Asserson’s Planning Team has been through the fine print of the UK Budget 2017 to highlight key points for those looking to develop Real Estate projects around Britain. They have found plenty to catch their attention.
No CIL reform
The Budget did not endorse the key recommendations of the government-commissioned review panel for CIL reform. The panel proposed the implementation of a twin-track system, combining a low-level Local Infrastructure Tariff (LIT) for all developments with section 106 agreements for larger sites. Instead the Chancellor has promised that the DCLG will consult on “speeding up the process of setting and revising CIL to make it easier to respond to changes in the market.” See our deep-dive blog discussing the Budget’s announcements on CIL.
Creating more homes from commercial space
The Budget announced plans to consult on a new permitted development right to allow commercial buildings to be “demolished and replaced with homes”. Other proposed policy changes include supporting converting empty space above high street shops and simplifying the process of converting retail and employment land into residential use.
Speeding up permission build-out rates
The government will consult on a triple-action plan to speed up the process of commencing work on site by:
- setting a 75% housing delivery threshold for the presumption in favour of development by 2020, a move that the Chancellor hopes will strength the Housing White Paper’s “housing delivery test” and clamp down on schemes that fail to deliver their planned housing quota;
- expecting local authorities to bring forward 20% of their housing supply as small sites, which will help to boost smaller development companies who may struggle to compete for sites with larger housing developers; and
- removing the exemptions from the “deemed discharge” rules, making the procedure available to a wider range of developments.
Review commissioned to examine gap between permissions and completions
A review panel will be set up to “explain the significant gap between housing completions and the amount of land allocated or permissioned, and make recommendations for closing it”. The review will provide an interim report for the Spring Statement 2018 and a full report for the 2018 Budget. The Chancellor stated in his Budget speech that if the review finds “that vitally needed land is being withheld from the market for commercial, rather than technical, reasons” then the government will “intervene” to bring the land forward for development.
Minimum densities proposed
The government is considering minimum densities for housing development in city centres and near transport hubs, with greater support for the use of compulsory purchase powers to assemble sites.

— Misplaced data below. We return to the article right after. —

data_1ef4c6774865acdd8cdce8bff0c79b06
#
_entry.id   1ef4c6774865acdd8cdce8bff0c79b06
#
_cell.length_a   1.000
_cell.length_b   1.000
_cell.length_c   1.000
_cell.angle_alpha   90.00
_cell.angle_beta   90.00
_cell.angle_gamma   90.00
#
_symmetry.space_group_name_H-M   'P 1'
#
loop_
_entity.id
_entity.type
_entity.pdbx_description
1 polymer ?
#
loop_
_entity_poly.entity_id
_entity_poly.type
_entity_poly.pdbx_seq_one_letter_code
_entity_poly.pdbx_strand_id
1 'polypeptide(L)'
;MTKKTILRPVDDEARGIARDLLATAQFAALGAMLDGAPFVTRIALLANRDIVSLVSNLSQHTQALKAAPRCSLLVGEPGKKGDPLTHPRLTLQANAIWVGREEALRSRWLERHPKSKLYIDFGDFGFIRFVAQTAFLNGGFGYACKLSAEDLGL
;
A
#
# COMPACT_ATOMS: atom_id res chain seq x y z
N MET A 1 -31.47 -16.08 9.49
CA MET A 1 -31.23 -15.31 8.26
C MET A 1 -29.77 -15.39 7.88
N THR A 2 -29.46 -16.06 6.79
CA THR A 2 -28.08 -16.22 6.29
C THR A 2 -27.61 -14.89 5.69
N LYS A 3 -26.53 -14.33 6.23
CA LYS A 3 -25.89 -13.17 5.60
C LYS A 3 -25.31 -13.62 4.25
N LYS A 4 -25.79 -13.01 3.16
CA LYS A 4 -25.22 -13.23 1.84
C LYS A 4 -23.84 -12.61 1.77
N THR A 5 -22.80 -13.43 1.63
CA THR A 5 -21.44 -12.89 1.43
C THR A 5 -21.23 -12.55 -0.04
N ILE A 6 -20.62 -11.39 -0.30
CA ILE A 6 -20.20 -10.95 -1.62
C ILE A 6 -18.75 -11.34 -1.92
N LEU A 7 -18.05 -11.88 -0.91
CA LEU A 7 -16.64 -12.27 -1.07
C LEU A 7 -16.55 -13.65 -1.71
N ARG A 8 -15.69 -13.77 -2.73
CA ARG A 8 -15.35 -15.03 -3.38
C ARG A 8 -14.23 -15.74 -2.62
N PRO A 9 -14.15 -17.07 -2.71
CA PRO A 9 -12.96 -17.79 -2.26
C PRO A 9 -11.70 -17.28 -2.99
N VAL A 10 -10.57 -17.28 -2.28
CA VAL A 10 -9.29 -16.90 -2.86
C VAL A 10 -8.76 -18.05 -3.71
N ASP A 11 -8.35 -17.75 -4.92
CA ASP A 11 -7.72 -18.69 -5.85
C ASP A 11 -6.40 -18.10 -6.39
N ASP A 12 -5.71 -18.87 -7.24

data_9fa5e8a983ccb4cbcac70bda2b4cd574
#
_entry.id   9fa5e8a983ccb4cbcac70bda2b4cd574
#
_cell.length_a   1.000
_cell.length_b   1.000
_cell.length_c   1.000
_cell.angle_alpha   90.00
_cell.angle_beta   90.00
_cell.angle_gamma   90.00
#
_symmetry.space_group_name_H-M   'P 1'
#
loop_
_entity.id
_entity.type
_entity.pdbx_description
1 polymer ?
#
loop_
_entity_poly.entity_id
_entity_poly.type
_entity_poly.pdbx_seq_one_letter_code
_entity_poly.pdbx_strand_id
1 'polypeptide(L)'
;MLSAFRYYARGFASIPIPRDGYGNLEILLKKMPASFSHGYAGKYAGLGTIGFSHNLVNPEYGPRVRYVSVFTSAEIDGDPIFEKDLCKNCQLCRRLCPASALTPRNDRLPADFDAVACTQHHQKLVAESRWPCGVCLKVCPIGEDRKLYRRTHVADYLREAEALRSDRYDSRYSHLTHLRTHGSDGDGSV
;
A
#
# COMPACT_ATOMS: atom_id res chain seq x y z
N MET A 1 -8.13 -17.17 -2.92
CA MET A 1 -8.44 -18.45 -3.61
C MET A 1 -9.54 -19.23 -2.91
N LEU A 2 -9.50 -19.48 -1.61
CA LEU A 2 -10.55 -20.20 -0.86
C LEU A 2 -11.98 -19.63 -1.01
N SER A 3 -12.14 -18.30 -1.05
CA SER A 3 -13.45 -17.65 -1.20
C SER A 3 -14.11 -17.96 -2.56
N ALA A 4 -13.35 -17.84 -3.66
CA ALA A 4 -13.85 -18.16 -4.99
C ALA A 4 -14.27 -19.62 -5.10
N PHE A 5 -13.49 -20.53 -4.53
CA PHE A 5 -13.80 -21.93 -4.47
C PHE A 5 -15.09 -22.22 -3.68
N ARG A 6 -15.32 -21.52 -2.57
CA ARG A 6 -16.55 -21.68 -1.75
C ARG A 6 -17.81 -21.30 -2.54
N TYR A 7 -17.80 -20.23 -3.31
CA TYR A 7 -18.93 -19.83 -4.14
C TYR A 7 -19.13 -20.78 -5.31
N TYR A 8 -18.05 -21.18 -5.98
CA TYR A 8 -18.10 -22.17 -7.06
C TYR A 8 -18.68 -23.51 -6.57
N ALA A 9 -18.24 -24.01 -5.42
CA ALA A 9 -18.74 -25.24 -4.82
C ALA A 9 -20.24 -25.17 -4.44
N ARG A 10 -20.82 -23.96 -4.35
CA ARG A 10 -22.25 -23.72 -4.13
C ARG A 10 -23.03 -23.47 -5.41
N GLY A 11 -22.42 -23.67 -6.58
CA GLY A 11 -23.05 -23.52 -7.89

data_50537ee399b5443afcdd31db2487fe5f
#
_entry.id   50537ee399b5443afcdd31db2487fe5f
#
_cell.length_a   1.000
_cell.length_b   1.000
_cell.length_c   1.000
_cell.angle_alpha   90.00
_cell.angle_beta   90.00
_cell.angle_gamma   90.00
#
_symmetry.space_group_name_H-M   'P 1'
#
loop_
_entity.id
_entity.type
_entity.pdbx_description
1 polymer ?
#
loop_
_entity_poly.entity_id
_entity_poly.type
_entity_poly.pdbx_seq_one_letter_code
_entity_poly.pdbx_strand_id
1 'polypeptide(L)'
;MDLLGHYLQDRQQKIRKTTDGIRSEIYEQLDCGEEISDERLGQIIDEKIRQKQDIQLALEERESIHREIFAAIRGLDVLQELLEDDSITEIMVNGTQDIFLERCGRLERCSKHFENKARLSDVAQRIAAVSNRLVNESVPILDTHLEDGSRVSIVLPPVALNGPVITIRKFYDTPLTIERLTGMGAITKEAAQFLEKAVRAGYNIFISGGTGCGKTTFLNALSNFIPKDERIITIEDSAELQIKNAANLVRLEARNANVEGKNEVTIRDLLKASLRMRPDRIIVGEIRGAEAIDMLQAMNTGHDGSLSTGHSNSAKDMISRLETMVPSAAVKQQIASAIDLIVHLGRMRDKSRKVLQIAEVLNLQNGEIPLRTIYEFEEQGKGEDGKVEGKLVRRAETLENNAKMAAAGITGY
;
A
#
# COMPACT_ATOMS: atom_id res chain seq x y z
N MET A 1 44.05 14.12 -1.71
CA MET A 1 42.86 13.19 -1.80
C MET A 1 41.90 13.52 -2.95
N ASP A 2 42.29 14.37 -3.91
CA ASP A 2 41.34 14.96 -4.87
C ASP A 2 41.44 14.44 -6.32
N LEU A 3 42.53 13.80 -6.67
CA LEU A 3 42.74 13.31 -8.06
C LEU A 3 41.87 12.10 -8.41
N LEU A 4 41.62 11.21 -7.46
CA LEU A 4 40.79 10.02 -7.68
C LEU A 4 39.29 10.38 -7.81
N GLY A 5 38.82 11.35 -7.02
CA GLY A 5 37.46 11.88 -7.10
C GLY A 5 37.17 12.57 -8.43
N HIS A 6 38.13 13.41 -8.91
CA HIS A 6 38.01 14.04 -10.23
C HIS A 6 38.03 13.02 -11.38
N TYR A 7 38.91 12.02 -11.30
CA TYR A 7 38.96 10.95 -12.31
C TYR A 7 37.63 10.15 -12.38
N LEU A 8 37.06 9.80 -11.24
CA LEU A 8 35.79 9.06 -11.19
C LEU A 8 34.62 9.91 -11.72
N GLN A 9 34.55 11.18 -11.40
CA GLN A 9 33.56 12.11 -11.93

Support for small-time house builders
An extra £1.5 billion for the Home Building Fund injects more capital into providing loans specifically targeted at supporting SMEs who cannot access the finance they need to build housing. The government also pledges to explore creating £8 billion worth of new guarantees to support SME housebuilding.
No change for Green Belt
The Chancellor has reaffirmed the government’s commitment to maintaining the existing protections for the Green Belt.
Accelerating ‘first-time buyer-led developments’
The government have vowed to consult on a new policy for granting planning permission for land outside local development plans on the condition that a “high proportion” of the residential units built are offered for affordable rent or to first-time buyers at a discount. This will not apply to the Green Belt.
Empty house premium on council tax
The government will allow local authorities to increase the council tax premium from 50% to 100% for owners of empty homes to encourage bringing the properties back into use.
£1.1 billion new Land Assembly Fund
The new fund will enable Homes England (the new name for the HCA) to work alongside private developers to develop strategic sites, including new settlements and urban regeneration schemes. This is in addition to proving Homes England with new planning and compulsory purchase powers to assist in bringing developments forward.
Deallocating sites with no prospect of delivery
The government will consult on removing allocated sites from local plans where “there is no prospect” of a planning application being made for their intended use.
£630 million fund to accelerate home building on small, stalled sites.
The government proposes to achieve this by channelling the funding into on‑site infrastructure and land remediation.
The Housing Infrastructure Fund more than doubles to £5 million
This fund pot, launched by the DCLG in June, is intended to deliver infrastructure to ease the construction of new homes.
New garden towns
The government have committed to bringing together public and private capital to build five new garden towns, particularly focused on building in areas of high demand such as the South East.
Focus on developing the Cambridge-Milton Keynes-Oxford “brain belt”
The Budget backed the National Infrastructure Commission’s recommendations to invest in delivering up to one million new homes by 2050 to achieve the arc’s “economic potential” to be “globally significant” as a UK Silicon Valley.
Has the Budget delivered?
Many of these “fresh” initiatives were already announced prior to the Budget or included in last February’s Housing White Paper. But several points do stand out as positive moves, particularly the expansion of permitted development rights and loosening the “deemed discharge” rules to apply to more conditions. There is also support for small-scale developers, including the compulsory 20% housing allocation as small sites, although it is unclear how this will resolve conflicts between local policy and national guidance, such as the small site affordable housing contribution. Surprisingly there are no proposed substantive changes to CIL, which we look at in further detail in a dedicated article.